Nonprofit Boards: Three is Better Than One When it Comes to Superior Decision-Making
Denise McMahan is a guest contributor for Nonprofit Hub, and is the founder and publisher of CausePlanet.org where nonprofit leaders devour Page to Practice™ book summaries, author interviews and sticky applications from the must-read books they recommend.
Nonprofit boards: Three is better than one when it comes to superior decision-making
While it seems counterintuitive that working in three modes is easier than one, author Cathy Trower will have you believing the trio trumps all when you’ve read her book The Practitioner’s Guide to Governance as Leadership.
How Three Celebrated Modes of Thinking Can Revolutionize Your Board
Trower’s book expands upon Governance as Leadership’s influential work with a wealth of examples from high-performing nonprofit boards as well as insightful guidance on how to successfully operate in three celebrated modes: fiduciary, strategic and generative.
Share in the “Aha” Answers from the Author
We recently hosted a glued-to-your-seat interview with author Cathy Trower about The Practitioner’s Guide to Governance as Leadership. This book is an essential how-to edition for its celebrated predecessor, Governance as Leadership by Chait, Ryan and Taylor.
Real Answers to Real Challenges
Since there were more questions from our webinar attendees than Trower could address in our time together in the webcast, she generously answered what we couldn’t get to in this article—lucky you!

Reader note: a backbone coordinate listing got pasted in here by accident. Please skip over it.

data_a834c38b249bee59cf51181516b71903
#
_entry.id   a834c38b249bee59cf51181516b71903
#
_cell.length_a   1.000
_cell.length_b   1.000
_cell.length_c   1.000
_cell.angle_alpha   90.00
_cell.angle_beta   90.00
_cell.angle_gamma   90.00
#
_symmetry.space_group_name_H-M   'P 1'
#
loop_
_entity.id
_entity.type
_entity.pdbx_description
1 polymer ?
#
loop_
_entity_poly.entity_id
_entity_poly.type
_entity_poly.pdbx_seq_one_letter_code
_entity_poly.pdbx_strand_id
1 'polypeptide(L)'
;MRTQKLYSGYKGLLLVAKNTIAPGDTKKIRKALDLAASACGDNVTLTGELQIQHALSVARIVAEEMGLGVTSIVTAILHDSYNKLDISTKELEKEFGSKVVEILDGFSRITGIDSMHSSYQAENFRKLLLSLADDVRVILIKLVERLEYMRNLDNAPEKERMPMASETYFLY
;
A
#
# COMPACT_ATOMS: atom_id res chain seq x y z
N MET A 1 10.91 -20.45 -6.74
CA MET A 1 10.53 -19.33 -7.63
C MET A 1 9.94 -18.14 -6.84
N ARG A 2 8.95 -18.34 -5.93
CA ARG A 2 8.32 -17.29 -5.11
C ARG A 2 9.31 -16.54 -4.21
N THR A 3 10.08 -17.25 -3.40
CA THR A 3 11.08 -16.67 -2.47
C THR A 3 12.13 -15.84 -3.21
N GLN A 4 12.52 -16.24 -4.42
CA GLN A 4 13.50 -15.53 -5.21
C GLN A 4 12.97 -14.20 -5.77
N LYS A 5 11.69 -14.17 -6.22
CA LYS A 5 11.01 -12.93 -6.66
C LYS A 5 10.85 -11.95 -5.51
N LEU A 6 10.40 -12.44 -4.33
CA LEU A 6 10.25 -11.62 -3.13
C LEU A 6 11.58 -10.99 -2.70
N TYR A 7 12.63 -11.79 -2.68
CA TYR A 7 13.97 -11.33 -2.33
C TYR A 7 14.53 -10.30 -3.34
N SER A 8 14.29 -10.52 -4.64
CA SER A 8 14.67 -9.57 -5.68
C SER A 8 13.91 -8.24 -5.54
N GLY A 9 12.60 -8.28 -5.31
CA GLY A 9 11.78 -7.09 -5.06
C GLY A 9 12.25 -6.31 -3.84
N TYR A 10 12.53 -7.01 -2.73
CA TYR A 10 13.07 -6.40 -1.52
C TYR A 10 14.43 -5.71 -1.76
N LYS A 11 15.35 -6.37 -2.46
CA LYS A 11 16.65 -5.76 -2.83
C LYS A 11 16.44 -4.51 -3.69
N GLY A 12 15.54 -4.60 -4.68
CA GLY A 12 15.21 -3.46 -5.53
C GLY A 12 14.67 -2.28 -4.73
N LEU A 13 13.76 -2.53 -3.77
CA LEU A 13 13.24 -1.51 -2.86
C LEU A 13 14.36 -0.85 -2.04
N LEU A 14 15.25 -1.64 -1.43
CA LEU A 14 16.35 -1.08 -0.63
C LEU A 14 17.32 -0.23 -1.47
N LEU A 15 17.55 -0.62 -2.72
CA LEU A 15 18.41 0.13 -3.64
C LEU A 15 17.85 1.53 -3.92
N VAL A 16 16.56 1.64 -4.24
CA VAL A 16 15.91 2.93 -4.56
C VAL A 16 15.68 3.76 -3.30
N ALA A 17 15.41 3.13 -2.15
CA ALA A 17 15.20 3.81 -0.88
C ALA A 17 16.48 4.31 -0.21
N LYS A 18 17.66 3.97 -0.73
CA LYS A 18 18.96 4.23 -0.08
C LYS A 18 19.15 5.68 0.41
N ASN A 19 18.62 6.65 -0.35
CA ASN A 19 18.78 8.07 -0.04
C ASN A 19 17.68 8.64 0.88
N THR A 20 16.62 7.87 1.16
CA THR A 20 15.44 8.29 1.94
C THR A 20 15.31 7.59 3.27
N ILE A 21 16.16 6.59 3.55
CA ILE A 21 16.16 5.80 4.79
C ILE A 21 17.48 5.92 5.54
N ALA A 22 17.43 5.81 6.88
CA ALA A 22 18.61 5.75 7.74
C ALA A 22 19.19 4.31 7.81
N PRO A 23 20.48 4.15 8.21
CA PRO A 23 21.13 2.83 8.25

In the answers that follow, Trower discusses:
- Fostering teamwork
- Opening up conversation among tight-lipped members
- Embracing the GaL model
- Anticipating what board prospects should be asking you
- Overcoming lack of consensus
Author interview attendee: How do you suggest fostering teamwork on a board?
Trower: Have the board name great teams they know (e.g., sports, emergency room, flight deck, SWAT/military). Ask what they all have in common. They will say common purpose, trust, goals, role clarity, etc. Discuss purpose–Why are we here (as a board)? Set clear, compelling and consequential goals for the board and committees. Help members see how they add value. Discuss team performance and what that would look like in the boardroom. Don’t allow individuals to subvert the collective performance.
Opening Up Conversation
Interview attendee: I’m a new CEO of a small nonprofit. I want the board to be challenged and give more wisdom than it has previously. The members are so used to budgets and reports, though, that every time I bring up a larger issue, they clam up. What can I do?
Trower: Talk to them about why they “clam up” because you have to get to the root cause. Is it because they lack knowledge and don’t want to appear stupid? Is it because they lack passion for organizational issues? Are they not really experts on the issues you face? Is it because it feels strange and they’re just not used to it? Have they had bad experiences in the past where people stepped up and got smacked down (before you got there)? Unless you can get to the “why” you won’t be able to change the behavior.
Embracing the GaL Model
Interview attendee: How do board members feel about Governance as Leadership? Do they embrace the challenge or feel threatened?